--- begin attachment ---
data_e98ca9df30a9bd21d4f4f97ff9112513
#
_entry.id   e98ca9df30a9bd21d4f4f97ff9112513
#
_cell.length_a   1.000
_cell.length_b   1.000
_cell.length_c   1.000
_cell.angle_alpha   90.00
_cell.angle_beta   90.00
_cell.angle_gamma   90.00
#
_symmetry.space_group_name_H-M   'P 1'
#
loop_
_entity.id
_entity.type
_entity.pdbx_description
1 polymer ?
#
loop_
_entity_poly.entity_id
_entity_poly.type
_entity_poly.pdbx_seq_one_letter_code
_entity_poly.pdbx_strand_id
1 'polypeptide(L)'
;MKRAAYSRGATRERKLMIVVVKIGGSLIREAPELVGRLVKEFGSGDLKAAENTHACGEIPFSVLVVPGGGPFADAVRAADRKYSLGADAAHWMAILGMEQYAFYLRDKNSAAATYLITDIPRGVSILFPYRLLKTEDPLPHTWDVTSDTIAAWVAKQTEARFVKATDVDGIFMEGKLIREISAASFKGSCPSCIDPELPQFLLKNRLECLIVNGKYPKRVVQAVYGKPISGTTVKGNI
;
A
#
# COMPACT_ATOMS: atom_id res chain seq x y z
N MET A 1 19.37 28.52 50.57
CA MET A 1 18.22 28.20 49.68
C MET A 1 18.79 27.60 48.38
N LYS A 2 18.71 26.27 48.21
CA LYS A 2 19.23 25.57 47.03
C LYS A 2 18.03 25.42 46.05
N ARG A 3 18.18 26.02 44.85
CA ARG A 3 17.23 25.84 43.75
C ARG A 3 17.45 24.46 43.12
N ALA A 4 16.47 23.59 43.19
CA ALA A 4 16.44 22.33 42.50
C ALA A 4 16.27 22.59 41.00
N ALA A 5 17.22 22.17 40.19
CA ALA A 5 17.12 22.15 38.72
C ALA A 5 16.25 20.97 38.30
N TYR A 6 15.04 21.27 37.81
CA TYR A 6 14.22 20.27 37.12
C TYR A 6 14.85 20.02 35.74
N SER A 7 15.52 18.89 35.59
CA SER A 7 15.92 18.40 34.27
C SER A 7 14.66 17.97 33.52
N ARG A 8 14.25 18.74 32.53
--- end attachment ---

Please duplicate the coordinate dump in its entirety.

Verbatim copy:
data_e98ca9df30a9bd21d4f4f97ff9112513
#
_entry.id   e98ca9df30a9bd21d4f4f97ff9112513
#
_cell.length_a   1.000
_cell.length_b   1.000
_cell.length_c   1.000
_cell.angle_alpha   90.00
_cell.angle_beta   90.00
_cell.angle_gamma   90.00
#
_symmetry.space_group_name_H-M   'P 1'
#
loop_
_entity.id
_entity.type
_entity.pdbx_description
1 polymer ?
#
loop_
_entity_poly.entity_id
_entity_poly.type
_entity_poly.pdbx_seq_one_letter_code
_entity_poly.pdbx_strand_id
1 'polypeptide(L)'
;MKRAAYSRGATRERKLMIVVVKIGGSLIREAPELVGRLVKEFGSGDLKAAENTHACGEIPFSVLVVPGGGPFADAVRAADRKYSLGADAAHWMAILGMEQYAFYLRDKNSAAATYLITDIPRGVSILFPYRLLKTEDPLPHTWDVTSDTIAAWVAKQTEARFVKATDVDGIFMEGKLIREISAASFKGSCPSCIDPELPQFLLKNRLECLIVNGKYPKRVVQAVYGKPISGTTVKGNI
;
A
#
# COMPACT_ATOMS: atom_id res chain seq x y z
N MET A 1 19.37 28.52 50.57
CA MET A 1 18.22 28.20 49.68
C MET A 1 18.79 27.60 48.38
N LYS A 2 18.71 26.27 48.21
CA LYS A 2 19.23 25.57 47.03
C LYS A 2 18.03 25.42 46.05
N ARG A 3 18.18 26.02 44.85
CA ARG A 3 17.23 25.84 43.75
C ARG A 3 17.45 24.46 43.12
N ALA A 4 16.47 23.59 43.19
CA ALA A 4 16.44 22.33 42.50
C ALA A 4 16.27 22.59 41.00
N ALA A 5 17.22 22.17 40.19
CA ALA A 5 17.12 22.15 38.72
C ALA A 5 16.25 20.97 38.30
N TYR A 6 15.04 21.27 37.81
CA TYR A 6 14.22 20.27 37.12
C TYR A 6 14.85 20.02 35.74
N SER A 7 15.52 18.89 35.59
CA SER A 7 15.92 18.40 34.27
C SER A 7 14.66 17.97 33.52
N ARG A 8 14.25 18.74 32.53